Steinbach family nearly decapitated after slamming into a moose
It was a trip back from Fargo on the night of Oct. 4 that was unlike any other for a Manitoba family.
Steinbach’s Sheldon Falk, along with his son and son-in-law, were traveling along Provincial Road 201, east of Letellier, when a moose appeared in the middle of the road.
They hit the animal with a bang, shearing the windshield wide open.
Falk suffered serious gashes to his face and shoulder, while his son had a hairline fracture to his neck.
All three are expected to fully recover while the vehicle, a Mazda 3, was totaled.
Falk said if he had been in his Ford Edge “It would have been a foot higher and we would have been taken off at the chest.”
He said the Mazda mostly went underneath the moose, taking off the top front half of the ceiling of the car and bent the metal right down over top of the head rests.
Falk told Global News “I don’t look at this as a ‘why me’ or ‘why a moose’ or ‘why a scar on my face’.”
He said he looks more at it as “I’m alive, I’m not decapitated, obviously, and I’m not paralyzed, my son’s alive, my family’s alive, it was a great Thanksgiving weekend.”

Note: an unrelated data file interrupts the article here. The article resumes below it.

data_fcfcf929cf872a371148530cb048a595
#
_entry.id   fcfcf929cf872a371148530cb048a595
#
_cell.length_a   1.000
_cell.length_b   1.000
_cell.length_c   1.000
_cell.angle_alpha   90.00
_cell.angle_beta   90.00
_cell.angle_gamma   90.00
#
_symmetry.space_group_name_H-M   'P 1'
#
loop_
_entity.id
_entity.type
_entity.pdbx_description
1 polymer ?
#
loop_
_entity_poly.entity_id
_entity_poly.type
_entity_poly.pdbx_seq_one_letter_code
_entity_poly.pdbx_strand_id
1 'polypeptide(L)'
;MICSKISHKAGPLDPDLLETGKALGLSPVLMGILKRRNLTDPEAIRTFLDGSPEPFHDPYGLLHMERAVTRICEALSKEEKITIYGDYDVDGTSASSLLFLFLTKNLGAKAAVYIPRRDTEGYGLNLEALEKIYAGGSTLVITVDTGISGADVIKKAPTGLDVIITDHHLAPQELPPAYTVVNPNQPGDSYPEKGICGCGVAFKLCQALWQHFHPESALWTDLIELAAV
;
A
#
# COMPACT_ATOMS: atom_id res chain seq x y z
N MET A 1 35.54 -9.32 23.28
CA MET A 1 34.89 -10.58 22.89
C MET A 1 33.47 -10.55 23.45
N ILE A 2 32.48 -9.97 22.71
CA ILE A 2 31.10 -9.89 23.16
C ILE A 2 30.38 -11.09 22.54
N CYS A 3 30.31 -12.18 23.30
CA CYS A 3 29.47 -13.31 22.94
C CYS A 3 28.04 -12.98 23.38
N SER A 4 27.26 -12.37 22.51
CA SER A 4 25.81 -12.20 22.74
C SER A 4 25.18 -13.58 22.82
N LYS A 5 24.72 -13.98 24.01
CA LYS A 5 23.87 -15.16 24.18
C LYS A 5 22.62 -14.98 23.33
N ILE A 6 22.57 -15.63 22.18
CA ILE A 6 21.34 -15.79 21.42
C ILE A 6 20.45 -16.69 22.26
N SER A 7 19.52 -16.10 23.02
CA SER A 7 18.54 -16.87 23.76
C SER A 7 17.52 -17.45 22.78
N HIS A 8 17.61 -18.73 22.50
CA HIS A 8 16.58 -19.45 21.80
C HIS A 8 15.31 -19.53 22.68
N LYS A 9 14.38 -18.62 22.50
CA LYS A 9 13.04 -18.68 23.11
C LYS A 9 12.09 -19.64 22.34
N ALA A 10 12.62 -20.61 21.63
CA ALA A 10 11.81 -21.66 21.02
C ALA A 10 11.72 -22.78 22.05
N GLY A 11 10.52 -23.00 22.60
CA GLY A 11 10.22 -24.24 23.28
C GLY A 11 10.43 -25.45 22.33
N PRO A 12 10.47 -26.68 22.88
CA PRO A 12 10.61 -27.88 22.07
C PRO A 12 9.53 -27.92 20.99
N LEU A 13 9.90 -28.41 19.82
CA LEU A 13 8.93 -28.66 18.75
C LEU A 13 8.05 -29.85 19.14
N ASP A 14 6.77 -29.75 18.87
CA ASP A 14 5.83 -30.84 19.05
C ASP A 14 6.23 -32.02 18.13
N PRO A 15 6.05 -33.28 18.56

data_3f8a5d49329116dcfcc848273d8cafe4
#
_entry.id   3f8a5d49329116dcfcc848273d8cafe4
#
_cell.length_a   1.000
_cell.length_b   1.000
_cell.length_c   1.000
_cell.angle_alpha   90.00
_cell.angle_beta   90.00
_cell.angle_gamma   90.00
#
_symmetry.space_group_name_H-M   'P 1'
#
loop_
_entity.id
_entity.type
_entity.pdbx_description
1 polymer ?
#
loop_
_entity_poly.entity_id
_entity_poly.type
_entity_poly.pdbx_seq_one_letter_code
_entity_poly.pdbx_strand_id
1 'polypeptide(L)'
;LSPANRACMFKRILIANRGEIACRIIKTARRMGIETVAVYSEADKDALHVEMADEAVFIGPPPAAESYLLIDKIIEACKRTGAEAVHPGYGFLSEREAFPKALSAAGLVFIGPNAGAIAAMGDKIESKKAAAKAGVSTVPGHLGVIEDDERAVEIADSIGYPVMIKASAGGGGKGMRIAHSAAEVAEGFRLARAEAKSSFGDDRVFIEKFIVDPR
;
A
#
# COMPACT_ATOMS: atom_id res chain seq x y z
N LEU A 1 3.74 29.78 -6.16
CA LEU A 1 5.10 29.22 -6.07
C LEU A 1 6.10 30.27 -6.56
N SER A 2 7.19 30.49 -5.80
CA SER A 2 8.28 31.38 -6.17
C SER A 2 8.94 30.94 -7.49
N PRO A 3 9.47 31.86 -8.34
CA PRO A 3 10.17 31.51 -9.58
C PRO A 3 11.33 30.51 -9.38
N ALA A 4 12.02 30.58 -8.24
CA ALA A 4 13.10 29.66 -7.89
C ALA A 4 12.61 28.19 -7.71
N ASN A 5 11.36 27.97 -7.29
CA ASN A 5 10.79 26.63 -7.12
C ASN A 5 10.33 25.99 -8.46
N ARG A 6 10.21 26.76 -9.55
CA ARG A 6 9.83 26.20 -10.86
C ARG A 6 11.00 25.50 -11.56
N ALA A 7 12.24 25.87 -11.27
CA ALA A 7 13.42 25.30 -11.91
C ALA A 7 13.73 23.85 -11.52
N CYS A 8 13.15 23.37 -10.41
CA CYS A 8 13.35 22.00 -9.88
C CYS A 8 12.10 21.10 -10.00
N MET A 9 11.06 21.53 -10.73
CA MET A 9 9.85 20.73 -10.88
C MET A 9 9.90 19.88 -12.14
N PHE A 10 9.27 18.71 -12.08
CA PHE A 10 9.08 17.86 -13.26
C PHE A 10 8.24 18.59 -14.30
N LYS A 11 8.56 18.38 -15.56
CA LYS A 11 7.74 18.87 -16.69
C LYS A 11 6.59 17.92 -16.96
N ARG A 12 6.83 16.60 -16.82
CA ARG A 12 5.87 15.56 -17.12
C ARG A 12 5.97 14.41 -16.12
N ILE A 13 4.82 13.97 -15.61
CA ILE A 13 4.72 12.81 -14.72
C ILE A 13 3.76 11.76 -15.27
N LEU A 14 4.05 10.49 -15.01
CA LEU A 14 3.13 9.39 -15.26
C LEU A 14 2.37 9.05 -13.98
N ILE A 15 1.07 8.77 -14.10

Dangerous highway animal
Fort Whyte Centre’s Barrett Miller says motorists may be familiar with how to react to a deer on the highway, but a moose is – quite literally – an entirely different animal.
“They weigh as much as a small car, and all that weight is up high,” he said.
“They’re a sausage on sticks – 1,000 pound sausage on sticks. They are very big animals and can do a lot of damage to vehicles.
“Moose are so big and know they’re so big … and can be territorial. Deer are afraid of just about everything, but moose have very little fear.”
Miller said moose habitats are changing, and Manitobans are spotting the animals in areas of the province, such as the southwest, near Virden, where they’d never been seen before. The key to avoiding a collision, though, is simply driving to conditions.
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“In the daytime, if you see a moose, slow right down,” he said. “Don’t expect that it’s going to jump away like a deer. It’s big and territorial. If you’re sitting there in your little Hyundai, it outweighs you. Stop, let it clear.
“At night, drive to conditions. If you’re on a narrow highway, if you can’t see the ditches well, slow down. Going 110 or 120 km/h down the Trans-Canada seems OK, until there’s a sausage on sticks at about 1,000 lbs that you have to brake for, so truly drive to your headlights, drive to conditions.”
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